Almost every day since I started this blog, I've gotten an uplifting comment from Ellie, the Beast's best fan since her first moment in BMX. Today she said: "I can't tell you how excited I am to check in on you guys everyday and see what is new!" In addition to that, shortly after starting our @ridethenation Twitter account, I got a "tweet" from Elaine that read: "Thanks, you're making me a techie too!" And from the frozen, snow laden Canadian north, my friend, Sheena emailed: "I received an invitation to join you on twitter. OK I'm old and not up on all the new STUFF. What exactly is it and how is it different from your blog or emails?". (Don't let that comment fool you. Sheena is one of the savviest women I know and will have it all figured out by the time I have this posted!)
All of these messages came from women I admire, respect and enjoy knowing. Although we haven't even left home yet, this bike ride has grown into something beyond a physical challenge. We have gotten so much moral support and encouragement that all of it makes me feel better than I have in a long time. In a word, I feel lighter.
As for bike riding, we did not ride today. Frankenbutt worked, the Beast studied and I painted. (I really must research self-painting trim for the next project house.) While I painted, I pondered how many different bathrooms I'd possibly have to use those many months away from home. I calculated 700+ bathrooms, not counting the emergency road side situation. Hmm, I came up with my first spontaneous tweet, "3000+ miles bike trip: Yeah; 700+ bathrooms: Ick!". Although, I've resisted social networking sites and any deep commitment to technology, I'm willing to try it. If I don't die from it, I'll probably try it again. Maybe the younger generation does know something we do not. Maybe we should consider following them, once in awhile.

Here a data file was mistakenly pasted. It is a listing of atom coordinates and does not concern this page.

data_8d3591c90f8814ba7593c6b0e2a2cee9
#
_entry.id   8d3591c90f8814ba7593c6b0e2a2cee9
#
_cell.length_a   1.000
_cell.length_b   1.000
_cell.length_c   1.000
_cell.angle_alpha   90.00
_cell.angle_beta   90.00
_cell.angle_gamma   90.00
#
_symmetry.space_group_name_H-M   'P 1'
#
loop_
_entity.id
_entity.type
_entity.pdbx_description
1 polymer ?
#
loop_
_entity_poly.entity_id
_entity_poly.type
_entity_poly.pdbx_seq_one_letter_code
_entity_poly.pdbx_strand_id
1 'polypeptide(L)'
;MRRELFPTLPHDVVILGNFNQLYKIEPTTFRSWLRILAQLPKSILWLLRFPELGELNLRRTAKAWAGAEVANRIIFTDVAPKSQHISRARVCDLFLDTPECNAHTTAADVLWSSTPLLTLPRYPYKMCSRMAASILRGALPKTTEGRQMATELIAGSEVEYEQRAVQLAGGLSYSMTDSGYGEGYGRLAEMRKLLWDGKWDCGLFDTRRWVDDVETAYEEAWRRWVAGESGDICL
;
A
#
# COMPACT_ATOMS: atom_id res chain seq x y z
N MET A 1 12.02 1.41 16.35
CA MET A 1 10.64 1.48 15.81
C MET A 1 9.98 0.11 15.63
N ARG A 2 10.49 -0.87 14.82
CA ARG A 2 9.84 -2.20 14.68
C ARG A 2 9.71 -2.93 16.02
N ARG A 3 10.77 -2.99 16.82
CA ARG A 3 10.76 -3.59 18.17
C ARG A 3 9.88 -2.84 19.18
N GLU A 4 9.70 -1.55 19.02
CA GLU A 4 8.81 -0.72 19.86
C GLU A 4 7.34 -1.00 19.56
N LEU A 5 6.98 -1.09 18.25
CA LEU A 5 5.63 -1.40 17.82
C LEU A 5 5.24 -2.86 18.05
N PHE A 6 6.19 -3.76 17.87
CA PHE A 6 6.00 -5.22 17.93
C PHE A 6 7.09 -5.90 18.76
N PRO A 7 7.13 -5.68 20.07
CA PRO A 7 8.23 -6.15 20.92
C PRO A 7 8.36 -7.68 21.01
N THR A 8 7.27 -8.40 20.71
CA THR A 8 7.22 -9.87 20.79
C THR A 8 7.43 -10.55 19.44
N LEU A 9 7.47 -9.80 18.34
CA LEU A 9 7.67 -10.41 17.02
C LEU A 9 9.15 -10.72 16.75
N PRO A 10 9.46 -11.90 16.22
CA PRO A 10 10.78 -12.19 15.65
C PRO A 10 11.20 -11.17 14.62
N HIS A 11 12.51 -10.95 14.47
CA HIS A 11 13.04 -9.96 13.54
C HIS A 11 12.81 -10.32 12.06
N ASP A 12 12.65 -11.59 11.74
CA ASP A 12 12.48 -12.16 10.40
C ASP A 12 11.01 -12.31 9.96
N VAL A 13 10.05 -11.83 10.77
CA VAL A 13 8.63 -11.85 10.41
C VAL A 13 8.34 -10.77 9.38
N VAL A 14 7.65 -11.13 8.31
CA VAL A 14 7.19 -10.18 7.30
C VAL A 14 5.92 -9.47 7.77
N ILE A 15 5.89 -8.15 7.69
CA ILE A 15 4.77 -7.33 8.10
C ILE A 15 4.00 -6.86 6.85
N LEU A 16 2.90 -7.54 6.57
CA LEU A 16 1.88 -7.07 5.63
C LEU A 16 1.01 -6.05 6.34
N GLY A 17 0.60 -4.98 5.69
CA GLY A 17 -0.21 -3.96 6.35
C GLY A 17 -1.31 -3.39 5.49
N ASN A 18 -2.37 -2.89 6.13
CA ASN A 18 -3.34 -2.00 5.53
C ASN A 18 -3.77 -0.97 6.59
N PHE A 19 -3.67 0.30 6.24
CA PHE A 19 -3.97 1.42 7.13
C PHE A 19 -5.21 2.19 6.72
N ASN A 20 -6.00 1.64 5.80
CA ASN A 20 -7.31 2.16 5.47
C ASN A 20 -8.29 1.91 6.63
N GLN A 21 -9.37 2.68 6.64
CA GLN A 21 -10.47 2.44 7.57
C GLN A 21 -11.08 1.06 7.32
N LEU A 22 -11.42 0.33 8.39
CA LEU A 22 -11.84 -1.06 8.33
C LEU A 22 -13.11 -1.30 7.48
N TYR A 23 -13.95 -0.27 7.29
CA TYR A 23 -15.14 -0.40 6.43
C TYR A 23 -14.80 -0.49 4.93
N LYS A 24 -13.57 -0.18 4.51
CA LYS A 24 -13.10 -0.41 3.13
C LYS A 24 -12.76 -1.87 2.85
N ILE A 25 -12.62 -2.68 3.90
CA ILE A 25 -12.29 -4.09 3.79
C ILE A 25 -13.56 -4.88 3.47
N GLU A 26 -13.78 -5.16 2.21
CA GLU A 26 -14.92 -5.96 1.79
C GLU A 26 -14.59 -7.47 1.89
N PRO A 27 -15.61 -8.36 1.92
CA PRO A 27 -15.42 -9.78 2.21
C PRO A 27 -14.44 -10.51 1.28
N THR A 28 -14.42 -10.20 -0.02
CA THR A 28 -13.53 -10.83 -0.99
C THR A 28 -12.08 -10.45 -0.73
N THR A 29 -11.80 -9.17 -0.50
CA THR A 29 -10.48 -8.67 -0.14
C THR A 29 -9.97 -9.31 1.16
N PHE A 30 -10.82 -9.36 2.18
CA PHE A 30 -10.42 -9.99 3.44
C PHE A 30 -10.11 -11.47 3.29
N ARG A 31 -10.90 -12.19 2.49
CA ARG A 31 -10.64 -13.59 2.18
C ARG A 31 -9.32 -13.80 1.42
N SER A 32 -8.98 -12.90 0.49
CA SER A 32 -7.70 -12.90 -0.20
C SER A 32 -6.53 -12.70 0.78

FYI, I can hear my mom's voice saying, "if your friend jumps off a bridge, are you going to do it, too?". Ironically, I did. During one of the Beast's first BMX camps, the young instructor, Justin Travis, led the kids (and a few of us adults) to a covered bridge at Mount Madness in New Hampshire. There was a brief discussion about overcoming fears on the track and then he and a few of the BMX campers jumped off the bridge and into the cold water below. They hooted, hollared and high fived one another and called for the other campers to do it, too. One by one they mustered their courage and jumped the 20 or so feet from the bridge's rail to the water below. Without any warning, Frankenbutt jumped off the bridge. Suddenly, Justin was calling for me to jump. I froze with fear but something deep inside was bubbling with excitement.
At first, I gave excuses: "I'm too old for that" and "I'm not even wearing a swim suit". I remember young Chris Bickford smiling up at me and saying, "Come on, be my hero". My icy fear thawed with those words and I climbed up and stood on the rail. Everything in me said "You can't do this". I took a deep breath and jumped. It was over in seconds and I felt brave and strong and cold. It's a memory I cherish and a feeling I know I need once in awhile to keep the kid inside of me happy and make even a fat forty something, feel lighter.